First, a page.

Scientist details how Trump ‘obliterated’ Obama’s pandemic response infrastructure out of spite
The coronavirus disease that was first diagnosed in China’s Hubei province has now spread to at least 47 countries and every continent except Antarctica. The World Health Organization has declared the outbreak an international health emergency. President Trump sought to play down the threat from coronavirus and announced Vice President Mike Pence would be his point person to coordinate government efforts to prevent a widespread outbreak. As Trump spoke, a new milestone in the novel coronavirus outbreak was reported, in a possible example of community spread: A person was diagnosed with the virus in Northern California who had not traveled to any of the affected regions of the world, nor had known contact with anyone else who did. We speak with Laurie Garrett, former senior fellow for global health at the Council on Foreign Relations and a Pulitzer Prize-winning science writer. She is the author of several books, including “Ebola: Story of an Outbreak,” “The Coming Plague: Newly Emerging Diseases in a World Out of Balance” and “Betrayal of Trust: The Collapse of Global Public Health.”
AMY GOODMAN: The coronavirus disease that was first diagnosed in China’s Hubei province has now spread to at least 47 countries and every continent except Antarctica. The World Health Organization has declared the outbreak an international health emergency. Nearly 3,000 people have died so far. More than 81,000 have now been infected with the virus, that causes the respiratory disease COVID-19. To contain the spread of the coronavirus in Japan, where the number of cases has reached 200, today the Prime Minister Shinzo Abe called for schools to close.
PRIME MINISTER SHINZO ABE: [translated] I request all elementary, middle and high schools and special needs schools to be temporarily closed from March 2nd until spring vacation.
AMY GOODMAN: Meanwhile, Japan says the 2020 Summer Olympics are still scheduled to take place in the capital Tokyo. In South Korea, the number of coronavirus cases has passed 1,700, making it the largest outbreak outside of China. At least one U.S. soldier stationed at a base in the area has tested positive for the virus, and the U.S. and South Korea have called off joint military exercises. This comes as the government of Iran says at least 245 people have been infected and 26 have died, but experts say the toll is likely much higher. Meanwhile, officials in Kuwait reported 43 new cases, and Saudi Arabia has taken the unprecedented step of barring Muslim pilgrims from entering the country to visit the holy cities of Mecca and Medina.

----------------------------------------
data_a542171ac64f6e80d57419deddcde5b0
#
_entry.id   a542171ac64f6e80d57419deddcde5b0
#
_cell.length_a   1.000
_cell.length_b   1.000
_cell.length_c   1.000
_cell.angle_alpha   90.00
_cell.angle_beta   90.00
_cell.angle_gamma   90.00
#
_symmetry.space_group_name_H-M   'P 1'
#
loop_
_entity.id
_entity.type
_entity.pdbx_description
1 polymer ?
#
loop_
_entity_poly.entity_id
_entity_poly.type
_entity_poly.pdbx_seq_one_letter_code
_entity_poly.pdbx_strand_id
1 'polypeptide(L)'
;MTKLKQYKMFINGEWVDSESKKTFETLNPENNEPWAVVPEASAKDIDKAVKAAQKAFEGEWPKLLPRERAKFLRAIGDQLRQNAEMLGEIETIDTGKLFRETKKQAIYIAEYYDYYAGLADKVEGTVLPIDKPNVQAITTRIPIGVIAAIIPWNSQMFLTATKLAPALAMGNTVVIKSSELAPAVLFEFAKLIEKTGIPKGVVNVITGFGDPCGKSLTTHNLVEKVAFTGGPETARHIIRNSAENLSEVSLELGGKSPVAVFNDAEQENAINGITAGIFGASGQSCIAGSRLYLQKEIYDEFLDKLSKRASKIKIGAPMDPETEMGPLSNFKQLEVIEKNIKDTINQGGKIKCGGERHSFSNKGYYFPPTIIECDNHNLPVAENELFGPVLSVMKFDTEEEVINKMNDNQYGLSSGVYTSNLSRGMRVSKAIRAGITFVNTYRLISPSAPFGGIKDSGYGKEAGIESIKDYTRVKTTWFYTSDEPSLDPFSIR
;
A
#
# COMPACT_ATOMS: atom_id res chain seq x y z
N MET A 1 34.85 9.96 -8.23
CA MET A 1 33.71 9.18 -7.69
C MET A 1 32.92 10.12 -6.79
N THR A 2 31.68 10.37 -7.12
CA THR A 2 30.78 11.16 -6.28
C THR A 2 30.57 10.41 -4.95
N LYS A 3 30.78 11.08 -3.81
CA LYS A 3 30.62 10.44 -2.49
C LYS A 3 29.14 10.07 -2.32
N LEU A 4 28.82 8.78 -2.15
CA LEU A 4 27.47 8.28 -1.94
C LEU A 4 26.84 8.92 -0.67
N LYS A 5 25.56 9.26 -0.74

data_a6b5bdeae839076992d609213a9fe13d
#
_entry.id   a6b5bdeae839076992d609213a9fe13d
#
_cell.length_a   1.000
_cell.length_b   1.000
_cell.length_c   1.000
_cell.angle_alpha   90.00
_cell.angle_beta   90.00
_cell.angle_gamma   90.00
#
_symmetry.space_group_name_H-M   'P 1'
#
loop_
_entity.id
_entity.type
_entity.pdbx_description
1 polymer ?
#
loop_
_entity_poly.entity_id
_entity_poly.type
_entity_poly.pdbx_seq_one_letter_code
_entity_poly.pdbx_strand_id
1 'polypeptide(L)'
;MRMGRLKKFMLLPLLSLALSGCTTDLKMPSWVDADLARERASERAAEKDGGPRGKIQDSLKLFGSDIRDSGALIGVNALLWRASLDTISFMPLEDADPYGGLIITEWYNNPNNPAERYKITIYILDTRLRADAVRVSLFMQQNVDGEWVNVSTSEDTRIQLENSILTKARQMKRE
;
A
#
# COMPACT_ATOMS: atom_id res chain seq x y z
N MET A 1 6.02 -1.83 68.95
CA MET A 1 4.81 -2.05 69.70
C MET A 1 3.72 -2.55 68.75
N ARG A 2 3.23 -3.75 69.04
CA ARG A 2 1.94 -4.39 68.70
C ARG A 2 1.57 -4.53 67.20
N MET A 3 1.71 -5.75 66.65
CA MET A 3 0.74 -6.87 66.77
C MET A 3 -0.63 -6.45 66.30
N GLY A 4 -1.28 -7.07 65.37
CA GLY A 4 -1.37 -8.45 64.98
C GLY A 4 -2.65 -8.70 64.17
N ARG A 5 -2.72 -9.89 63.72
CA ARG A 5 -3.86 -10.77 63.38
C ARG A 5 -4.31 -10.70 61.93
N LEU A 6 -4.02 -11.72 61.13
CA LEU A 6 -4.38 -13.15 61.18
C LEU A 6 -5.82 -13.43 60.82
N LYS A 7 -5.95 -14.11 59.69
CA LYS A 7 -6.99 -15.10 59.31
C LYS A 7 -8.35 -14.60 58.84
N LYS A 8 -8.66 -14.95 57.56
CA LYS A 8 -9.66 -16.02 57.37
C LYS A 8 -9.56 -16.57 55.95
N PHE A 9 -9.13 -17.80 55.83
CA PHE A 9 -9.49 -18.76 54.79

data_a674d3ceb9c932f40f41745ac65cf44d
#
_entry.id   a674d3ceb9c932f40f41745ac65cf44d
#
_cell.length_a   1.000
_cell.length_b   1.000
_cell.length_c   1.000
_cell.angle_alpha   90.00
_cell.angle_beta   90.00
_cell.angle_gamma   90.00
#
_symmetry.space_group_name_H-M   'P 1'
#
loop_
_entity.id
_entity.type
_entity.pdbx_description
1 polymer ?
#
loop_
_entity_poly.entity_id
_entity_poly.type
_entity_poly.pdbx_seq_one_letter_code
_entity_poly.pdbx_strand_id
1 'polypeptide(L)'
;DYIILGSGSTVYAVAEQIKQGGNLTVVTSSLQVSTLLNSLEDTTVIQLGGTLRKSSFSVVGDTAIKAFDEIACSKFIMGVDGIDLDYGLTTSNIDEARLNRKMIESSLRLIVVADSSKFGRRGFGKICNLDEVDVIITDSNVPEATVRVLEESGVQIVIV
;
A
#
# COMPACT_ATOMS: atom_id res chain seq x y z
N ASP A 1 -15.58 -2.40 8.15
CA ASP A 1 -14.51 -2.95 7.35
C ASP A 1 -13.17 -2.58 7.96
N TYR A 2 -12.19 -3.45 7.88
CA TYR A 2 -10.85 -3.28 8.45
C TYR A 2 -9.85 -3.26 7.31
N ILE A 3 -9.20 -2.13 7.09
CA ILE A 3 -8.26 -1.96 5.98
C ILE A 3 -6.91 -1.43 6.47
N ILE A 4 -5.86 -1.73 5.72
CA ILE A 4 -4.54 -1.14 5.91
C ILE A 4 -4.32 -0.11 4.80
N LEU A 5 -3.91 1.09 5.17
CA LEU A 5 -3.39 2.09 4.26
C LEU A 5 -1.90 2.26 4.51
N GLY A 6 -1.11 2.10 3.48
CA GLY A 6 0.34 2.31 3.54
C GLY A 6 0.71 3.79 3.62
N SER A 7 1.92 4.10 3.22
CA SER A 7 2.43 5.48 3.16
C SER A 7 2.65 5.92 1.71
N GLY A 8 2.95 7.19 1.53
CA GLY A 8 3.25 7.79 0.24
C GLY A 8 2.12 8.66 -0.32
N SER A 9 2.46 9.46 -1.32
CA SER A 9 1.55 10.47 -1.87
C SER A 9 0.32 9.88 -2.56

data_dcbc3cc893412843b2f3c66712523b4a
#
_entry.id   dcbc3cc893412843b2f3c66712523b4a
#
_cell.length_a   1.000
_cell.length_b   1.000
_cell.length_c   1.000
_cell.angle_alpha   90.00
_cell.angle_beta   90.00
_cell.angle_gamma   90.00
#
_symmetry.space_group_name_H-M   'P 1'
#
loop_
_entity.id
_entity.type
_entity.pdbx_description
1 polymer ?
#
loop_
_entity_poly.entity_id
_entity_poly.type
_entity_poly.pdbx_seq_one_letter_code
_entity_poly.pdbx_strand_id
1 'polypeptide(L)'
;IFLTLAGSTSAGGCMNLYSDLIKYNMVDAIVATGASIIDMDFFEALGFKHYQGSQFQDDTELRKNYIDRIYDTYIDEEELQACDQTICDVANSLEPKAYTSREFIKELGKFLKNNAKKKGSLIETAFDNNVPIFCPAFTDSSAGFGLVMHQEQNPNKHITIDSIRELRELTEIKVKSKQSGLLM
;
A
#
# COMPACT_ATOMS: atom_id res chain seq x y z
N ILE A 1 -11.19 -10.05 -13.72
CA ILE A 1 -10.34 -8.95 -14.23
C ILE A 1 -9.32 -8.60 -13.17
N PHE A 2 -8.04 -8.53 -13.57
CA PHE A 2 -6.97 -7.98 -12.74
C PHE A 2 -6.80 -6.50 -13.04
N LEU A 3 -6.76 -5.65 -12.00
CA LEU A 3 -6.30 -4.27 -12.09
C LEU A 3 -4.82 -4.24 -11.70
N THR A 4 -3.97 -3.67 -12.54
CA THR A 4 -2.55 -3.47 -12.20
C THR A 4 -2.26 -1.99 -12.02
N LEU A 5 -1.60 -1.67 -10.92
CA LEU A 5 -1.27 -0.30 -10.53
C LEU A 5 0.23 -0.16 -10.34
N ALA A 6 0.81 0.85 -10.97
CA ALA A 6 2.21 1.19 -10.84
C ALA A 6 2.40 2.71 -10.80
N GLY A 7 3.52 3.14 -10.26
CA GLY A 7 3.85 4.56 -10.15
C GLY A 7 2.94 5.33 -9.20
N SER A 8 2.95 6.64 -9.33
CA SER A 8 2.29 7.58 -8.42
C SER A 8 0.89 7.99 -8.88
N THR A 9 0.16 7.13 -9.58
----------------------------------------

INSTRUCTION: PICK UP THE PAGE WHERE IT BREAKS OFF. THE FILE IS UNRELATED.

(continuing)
Here in the United States, President Trump downplayed the threat from coronavirus and announced Vice President Mike Pence would be his point person to coordinate government efforts to prevent a widespread outbreak.
PRESIDENT DONALD TRUMP: Because of all we’ve done, the risk to the American people remains very low. We have the greatest experts in the world, really in the world, right here. … We’re ready to adapt, and we’re ready to do whatever we have to, as the disease spreads, if it spreads.
AMY GOODMAN: As Trump spoke at his White House news conference, a new milestone in the coronavirus outbreak was reported. In a possible example of community spread, a person was diagnosed with the virus in Northern California who had not traveled to any of the affected regions of the world, nor had known contact with anyone else who did. Officials say they don’t know how the person was exposed and have begun tracing the person’s contacts in order to determine how they got sick. On Wednesday morning, Trump tweeted, quote, “Low Ratings Fake News MSDNC (Comcast) & CNN are doing everything possible to make the Caronavirus look as bad as possible, including panicking markets, if possible. Likewise their incompetent Do Nothing Democrat comrades are all talk, no action. USA in great shape!” President Trump tweeted, misspelling the word “coronavirus.”
This is Democratic Congressmember Joe Kennedy of Massachusetts questioning Health and Human Services Secretary Alex Azar Wednesday.
REP. JOE KENNEDY: Mr. Secretary, I don’t want to panic over this, either. The stock market’s crashing. He’s trying to stop a stock market. He’s not trying — he’s outright contradicting everything that you all have just said. Outright contradiction.
HHS SECRETARY ALEX AZAR: I think he’s expressing confidence in —
REP. JOE KENNEDY: With no medical basis for it. That’s what you’ve just explained to us. Come on, sir.
HHS Secretary Alex Azar: No, there’s — he’s expressing that there — he’s expressing that the American people need to take a breath here, that there’s no change to anyone’s daily life from this, that the country has a plan. We have pandemic plans.